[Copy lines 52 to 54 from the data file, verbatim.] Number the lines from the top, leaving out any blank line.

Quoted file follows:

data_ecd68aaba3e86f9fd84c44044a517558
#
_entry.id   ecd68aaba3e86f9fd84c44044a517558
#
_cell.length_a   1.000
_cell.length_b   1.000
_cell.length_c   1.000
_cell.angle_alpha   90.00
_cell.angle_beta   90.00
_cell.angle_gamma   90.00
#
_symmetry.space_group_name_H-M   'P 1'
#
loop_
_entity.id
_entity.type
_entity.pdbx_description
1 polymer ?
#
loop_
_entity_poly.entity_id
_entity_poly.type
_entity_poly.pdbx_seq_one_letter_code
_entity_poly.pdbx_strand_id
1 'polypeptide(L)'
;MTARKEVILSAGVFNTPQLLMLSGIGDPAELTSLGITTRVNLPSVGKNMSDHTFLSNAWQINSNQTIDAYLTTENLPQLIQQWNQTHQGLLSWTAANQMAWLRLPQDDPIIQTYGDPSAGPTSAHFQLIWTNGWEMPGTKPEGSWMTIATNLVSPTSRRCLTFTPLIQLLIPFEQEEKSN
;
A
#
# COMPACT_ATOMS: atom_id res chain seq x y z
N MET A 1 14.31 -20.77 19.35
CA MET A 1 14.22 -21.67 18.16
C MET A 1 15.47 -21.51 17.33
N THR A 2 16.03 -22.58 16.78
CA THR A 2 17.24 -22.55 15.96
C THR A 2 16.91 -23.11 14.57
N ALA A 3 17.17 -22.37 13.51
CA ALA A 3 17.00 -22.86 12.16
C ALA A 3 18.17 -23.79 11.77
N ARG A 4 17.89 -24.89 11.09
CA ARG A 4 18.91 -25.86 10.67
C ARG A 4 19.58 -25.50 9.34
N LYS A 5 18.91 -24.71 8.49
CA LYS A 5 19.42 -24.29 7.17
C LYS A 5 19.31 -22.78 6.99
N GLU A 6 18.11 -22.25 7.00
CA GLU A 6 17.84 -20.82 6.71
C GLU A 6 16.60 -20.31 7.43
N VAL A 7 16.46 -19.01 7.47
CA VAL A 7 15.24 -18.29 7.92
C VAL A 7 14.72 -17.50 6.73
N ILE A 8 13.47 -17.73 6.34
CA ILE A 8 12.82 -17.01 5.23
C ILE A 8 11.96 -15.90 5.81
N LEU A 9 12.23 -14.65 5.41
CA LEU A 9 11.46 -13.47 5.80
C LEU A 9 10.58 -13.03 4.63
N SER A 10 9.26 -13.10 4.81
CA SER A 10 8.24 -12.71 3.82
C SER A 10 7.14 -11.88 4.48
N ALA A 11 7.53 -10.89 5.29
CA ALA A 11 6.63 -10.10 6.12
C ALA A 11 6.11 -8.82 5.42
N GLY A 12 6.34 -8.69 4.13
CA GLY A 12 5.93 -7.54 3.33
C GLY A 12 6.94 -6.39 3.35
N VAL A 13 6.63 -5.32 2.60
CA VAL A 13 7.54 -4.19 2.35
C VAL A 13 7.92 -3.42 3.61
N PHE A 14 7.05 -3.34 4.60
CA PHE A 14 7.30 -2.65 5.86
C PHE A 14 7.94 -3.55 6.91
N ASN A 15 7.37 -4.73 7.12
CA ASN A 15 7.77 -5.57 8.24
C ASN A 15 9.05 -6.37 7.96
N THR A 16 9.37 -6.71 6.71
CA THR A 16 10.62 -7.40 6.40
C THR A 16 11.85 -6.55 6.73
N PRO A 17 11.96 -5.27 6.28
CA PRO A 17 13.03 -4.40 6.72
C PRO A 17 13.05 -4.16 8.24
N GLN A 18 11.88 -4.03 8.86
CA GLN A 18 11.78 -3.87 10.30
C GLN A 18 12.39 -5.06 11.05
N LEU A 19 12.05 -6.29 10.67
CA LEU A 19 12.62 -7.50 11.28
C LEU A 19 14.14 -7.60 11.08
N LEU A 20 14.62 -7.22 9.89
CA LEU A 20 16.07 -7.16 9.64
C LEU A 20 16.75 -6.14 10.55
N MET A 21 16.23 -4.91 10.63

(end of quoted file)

N ILE A 8 13.47 -17.73 6.34
CA ILE A 8 12.82 -17.01 5.23
C ILE A 8 11.96 -15.90 5.81